Nigeria's military recently declared that it knows where more than 200 schoolgirls abducted last month by Islamist militants are being held. However, neither military chiefs or President Goodluck Jonathan are quite sure how to rescue them, saying use of force may encourage kidnappers kill their hostages.
Chief of Defense Staff Air Marshal Alex Badeh said that the government is working hard to retrieve the girls, Business Today reports.
"The good news for the parents of the girls is that we know where they are, but we cannot tell you," Mr Badeh told human rights activists in Abuja, in remarks that were broadcast on Radio Nigeria on Tuesday. "We want our girls back, I can tell you our military can and will do it. But we can't kill our girls in the name of trying to get them back."
Boko Haram, which Nigeria's President Goodluck Jonathan described as the "al-Qaeda of West Africa", abducted the girls on April 14. Both the United States and the UK have sent assistance to Nigeria to help find the schoolgirls, with the US currently conducting manned surveillance flights and using a drone in the search.
However, manager of the West African security company Drum Cussac Peter Sharwood-Smith says militia is running into difficulty because Boko Haram fighters can hide in their strongholds in rough terrain along porous borders.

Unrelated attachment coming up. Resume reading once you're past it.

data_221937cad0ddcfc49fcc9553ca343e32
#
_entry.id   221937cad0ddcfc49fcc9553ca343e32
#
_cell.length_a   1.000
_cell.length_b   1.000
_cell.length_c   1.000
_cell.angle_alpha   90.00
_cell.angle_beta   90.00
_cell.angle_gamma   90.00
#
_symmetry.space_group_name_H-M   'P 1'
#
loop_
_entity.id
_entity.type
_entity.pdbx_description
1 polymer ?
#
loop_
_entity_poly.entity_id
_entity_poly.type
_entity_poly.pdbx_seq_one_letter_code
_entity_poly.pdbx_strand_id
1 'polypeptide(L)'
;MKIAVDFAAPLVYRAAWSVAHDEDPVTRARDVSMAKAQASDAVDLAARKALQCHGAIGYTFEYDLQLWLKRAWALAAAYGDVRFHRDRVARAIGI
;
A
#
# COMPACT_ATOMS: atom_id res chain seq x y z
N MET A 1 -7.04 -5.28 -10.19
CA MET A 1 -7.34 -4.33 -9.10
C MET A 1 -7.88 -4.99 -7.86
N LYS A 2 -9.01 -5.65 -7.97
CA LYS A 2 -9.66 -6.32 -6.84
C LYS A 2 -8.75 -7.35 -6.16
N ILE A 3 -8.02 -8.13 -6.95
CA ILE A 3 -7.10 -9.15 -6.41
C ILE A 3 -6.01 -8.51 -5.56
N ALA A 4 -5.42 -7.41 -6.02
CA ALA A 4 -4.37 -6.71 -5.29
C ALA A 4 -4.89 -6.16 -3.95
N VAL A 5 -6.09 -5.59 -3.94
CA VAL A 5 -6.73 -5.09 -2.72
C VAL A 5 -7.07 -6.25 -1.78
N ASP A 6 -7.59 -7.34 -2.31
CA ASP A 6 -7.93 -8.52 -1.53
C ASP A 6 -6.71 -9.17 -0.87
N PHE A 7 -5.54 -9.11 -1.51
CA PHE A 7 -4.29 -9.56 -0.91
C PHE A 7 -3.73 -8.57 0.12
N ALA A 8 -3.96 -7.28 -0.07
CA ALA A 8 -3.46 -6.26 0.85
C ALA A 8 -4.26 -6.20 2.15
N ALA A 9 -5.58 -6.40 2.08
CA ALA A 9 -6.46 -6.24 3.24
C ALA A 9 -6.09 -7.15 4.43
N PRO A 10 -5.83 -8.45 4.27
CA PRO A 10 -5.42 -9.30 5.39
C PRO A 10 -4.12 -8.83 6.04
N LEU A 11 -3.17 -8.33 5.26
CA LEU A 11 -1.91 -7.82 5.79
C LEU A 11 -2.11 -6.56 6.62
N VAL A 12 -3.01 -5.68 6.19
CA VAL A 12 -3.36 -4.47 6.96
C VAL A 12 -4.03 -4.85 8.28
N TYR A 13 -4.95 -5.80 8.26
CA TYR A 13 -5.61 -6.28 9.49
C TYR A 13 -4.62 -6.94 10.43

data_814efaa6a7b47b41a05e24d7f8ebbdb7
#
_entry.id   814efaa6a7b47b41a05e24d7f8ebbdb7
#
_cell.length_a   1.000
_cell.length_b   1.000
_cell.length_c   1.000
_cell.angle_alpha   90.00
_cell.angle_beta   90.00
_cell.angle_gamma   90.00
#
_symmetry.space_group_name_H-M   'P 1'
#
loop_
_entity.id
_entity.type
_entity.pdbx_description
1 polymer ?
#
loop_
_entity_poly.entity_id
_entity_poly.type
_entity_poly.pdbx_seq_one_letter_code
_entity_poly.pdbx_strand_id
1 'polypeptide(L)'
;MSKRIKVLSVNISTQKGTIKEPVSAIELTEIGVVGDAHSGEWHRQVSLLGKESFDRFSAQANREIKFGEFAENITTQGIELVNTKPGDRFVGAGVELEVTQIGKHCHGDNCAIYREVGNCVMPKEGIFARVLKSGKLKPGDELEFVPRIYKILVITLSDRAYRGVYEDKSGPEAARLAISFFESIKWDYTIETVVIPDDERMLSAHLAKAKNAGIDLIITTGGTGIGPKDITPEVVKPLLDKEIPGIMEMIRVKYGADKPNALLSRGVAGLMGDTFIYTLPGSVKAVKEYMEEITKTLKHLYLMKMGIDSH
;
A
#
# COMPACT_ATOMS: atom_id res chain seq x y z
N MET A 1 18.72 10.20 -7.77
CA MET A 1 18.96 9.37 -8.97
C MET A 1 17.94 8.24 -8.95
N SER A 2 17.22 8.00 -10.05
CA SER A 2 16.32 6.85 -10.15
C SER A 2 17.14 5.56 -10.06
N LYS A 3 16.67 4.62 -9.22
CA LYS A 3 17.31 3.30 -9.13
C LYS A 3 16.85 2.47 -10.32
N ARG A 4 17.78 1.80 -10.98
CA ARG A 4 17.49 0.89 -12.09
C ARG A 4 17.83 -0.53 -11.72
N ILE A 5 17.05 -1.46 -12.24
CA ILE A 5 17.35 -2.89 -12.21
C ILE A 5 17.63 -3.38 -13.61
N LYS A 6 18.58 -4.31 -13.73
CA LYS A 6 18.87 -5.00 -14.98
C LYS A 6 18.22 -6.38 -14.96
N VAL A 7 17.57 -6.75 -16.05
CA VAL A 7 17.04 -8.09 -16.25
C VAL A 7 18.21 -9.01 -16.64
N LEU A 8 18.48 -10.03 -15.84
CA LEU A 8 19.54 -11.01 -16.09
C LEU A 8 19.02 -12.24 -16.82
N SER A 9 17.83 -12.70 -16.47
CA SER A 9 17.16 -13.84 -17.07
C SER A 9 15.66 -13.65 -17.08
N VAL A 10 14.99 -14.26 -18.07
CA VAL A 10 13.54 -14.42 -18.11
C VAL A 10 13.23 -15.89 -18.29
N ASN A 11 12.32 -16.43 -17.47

"A rescue operation would be very difficult for anybody, especially as it's very unlikely the girls are all in the same spot," he said in Lagos on Tuesday. "If they attempt a rescue it could all go wrong, but perhaps they can find some sort of negotiated solution."
Boko Haram leader Abubakar Shekau previously released a video in which he threatened to sell the schoolgirls in "markets" and marry them off. He claimed he would hold the girls hostage until the Nigerian government freed imprisoned Boko Haram members.
Nigeria's president told Britain's Minister for Africa Mark Simmonds, who was visiting Abuja, that he would not enter talks about trading Boko Haram prisoners for the girls. The Nigerian government has been critizied for failing to effectively combat Boko Haram over the past several years.
Yet IHS Country Risk senior Africa analyst Murtala Touray believes the Nigerian government will continue to seek alternative measures to release the girls.
"The Nigerian government will eventually be pressured into making deals with Boko Haram away from the media," he said.
"I'd imagine they are trying to find a form of negotiation that doesn't involve releasing Boko Haram fighters," he continued."I believe there are still some Boko Haram wives the government has in detention, and Boko Haram also need funds."